Millennial Representation Lacking in State Legislatures

Diversity in leadership is vital to an effective and representative government that understands the needs of all its constituents. However, despite being the largest age demographic in the United States, millennials are few and far between in statehouses across the country. In many states, the average age of a legislator is significantly older than the average age of the state’s population. This discrepancy might cause misrepresentation of the population’s policy interests, resulting in unmet needs for millennials. 

A December 2015 joint study by the Pew Research Center and the National Conference of State Legislatures found the average age of a state legislator is 56, nine years above the average age of an adult in the United States. Baby-boomers, born between 1946 and 1964, continue to make up the majority of state legislators, while millennials, born between 1981 and 1997, are underrepresented in statehouses, holding just 5 percent of seats despite making up 31 percent of the voting population.

New Hampshire has the most disproportionate representation based on age, with an average age for legislators of 65, compared to an average population age of 48. Michigan and Florida have the smallest age gap, with only two years separating the average age of legislators and the average age of the population.  

West Virginia, home of the United States’ youngest legislator, 19-year-old Rep. Saira Blair, has a moderate age disproportion—the average age of a legislator is 56 and the average age of the population is 49. West Virginia is tied with Maine and Florida for having the oldest populations in the United States, so Blair feels West Virginia’s eight millennials in their 100 seat legislature exemplifies a relatively fair representation. She noted that West Virginia’s millennial representation may be on the rise, as there are about 10 candidates under age 20 currently running for state legislator.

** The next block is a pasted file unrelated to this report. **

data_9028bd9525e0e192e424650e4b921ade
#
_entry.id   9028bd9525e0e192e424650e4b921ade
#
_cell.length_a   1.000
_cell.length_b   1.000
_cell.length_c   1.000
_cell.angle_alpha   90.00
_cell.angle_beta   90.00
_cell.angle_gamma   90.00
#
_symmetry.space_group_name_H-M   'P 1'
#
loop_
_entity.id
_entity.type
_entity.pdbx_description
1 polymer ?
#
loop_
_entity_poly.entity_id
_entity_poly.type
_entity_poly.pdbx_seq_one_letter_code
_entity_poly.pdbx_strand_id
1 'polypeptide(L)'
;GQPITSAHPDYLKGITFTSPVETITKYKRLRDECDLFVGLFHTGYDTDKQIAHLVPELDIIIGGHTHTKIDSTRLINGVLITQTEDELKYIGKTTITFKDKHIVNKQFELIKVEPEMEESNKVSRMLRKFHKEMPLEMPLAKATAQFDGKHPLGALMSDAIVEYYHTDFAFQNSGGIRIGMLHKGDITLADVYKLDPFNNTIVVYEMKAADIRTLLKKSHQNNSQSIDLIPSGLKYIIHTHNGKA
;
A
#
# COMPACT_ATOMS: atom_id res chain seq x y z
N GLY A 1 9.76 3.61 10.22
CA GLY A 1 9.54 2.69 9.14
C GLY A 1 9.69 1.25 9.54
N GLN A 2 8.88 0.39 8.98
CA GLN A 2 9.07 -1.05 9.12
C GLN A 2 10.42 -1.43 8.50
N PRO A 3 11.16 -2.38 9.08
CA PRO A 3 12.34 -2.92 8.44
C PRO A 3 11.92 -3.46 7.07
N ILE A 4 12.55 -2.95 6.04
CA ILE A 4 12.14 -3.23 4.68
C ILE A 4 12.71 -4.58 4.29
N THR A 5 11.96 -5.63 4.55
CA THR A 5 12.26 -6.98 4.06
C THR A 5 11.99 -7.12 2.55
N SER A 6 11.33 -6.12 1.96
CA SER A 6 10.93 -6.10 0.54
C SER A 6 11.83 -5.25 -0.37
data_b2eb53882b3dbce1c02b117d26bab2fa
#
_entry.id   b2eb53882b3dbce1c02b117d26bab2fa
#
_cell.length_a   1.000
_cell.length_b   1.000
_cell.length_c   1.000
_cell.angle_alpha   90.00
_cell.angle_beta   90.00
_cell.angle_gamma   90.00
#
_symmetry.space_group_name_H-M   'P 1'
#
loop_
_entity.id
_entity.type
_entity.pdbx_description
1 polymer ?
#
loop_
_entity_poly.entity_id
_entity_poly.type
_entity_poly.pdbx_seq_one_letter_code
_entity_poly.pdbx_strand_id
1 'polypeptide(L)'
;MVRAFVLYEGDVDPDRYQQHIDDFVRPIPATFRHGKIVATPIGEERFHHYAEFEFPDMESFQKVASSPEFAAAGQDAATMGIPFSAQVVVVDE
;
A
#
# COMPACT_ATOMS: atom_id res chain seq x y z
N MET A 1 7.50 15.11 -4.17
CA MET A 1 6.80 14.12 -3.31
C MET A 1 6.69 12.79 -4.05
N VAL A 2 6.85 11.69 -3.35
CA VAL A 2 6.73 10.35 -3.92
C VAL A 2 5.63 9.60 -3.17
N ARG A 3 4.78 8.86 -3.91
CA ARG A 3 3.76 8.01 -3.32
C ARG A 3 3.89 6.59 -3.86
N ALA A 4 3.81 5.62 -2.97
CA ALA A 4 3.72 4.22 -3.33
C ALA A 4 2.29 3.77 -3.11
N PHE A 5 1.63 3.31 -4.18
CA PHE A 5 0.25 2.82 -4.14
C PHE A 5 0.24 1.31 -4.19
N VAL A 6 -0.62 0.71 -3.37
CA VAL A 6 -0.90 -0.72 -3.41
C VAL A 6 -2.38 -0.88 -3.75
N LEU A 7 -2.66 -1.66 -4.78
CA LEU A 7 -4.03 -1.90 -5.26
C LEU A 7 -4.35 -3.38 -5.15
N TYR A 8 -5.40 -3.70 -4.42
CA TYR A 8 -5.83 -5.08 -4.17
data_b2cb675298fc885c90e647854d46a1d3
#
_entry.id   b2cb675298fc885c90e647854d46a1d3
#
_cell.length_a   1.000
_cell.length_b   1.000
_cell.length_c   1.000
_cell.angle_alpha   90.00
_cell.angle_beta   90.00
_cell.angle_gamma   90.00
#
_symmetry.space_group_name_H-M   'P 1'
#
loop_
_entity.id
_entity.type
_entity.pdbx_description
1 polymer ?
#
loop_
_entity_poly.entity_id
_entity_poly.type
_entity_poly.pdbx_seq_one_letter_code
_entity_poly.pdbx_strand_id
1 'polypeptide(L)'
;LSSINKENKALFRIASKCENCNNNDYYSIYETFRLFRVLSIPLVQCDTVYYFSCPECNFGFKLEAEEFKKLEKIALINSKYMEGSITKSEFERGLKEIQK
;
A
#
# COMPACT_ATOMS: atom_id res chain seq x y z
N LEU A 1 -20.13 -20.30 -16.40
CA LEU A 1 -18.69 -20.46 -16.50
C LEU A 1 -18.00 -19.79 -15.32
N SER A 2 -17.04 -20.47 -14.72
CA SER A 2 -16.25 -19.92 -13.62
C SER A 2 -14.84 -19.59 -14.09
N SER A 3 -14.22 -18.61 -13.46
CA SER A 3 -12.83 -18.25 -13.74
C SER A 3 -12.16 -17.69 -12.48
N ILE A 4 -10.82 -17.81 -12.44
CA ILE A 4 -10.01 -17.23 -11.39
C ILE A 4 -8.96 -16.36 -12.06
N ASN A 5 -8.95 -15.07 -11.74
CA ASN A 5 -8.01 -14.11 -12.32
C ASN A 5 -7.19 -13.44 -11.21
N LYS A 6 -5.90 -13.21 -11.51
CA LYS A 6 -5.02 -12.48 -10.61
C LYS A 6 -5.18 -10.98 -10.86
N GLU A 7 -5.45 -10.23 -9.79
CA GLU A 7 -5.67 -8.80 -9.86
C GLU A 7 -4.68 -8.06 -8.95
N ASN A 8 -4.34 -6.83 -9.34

Rep. Travis Bennett of New Hampshire is one of the youngest representatives in the United States at age 23. One reason he ran was to encourage other young people to get involved and vote. Millennials have policy interests that might differ from those of older generations, such as addressing the cost of tuition or implementing a modest income tax that would make it easier for younger people to afford an apartment, to get a new home or to start a family, said Bennett.

While New Hampshire might not be the most diverse in age, Bennett said that the state’s legislators do come from diverse careers and backgrounds, which enables them to compromise and negotiate more. However, he also noted that, “there are a lot of issues that affect young people that are not necessarily focused on so much as I would like them to be.” 

Financial barriers also exist for millennials interested in serving in state legislatures where pay is minimal. For example, in New Hampshire the pay is $100 per year. 

“It is tough to make the commitment unless you’re retired or have free time,” said Bennett. “Others who are younger than the average age of state legislators, those in their 40s or early 50s, still often struggle to maintain a job and be an effective legislator.” 

Bennett does not plan to run again because he will finish college this year and will then proceed to find work and support himself financially. However, he said he would not trade his experience in the legislature and would encourage other millennials to pursue a position in their state governments. He said that his experience opened many doors for him and he encourages others to go beyond the classroom and be politically involved.

Blair said the main challenge for her is balancing school and her position in the West Virginia state legislature. Despite the challenges, she recommends the experience to anyone. 

“It is important—for people at a young age especially—when we are talking about involvement because those are the people who are going to be in charge in just a few years,” said Blair. “It is important to be following the process at a young age, to be involved and to know what is going on.” 

Blair also expressed the importance of accurate representation in government.

“At the end of the day, it is the job of anyone serving in any legislative position to represent their constituents,” she said. “Having a house that clearly represents your state or your country as a whole, one that is varied in occupations, gender, age, is the best thing we could ask for because you’re getting different insights, different viewpoints, and you’re going to more accurately represent your district.”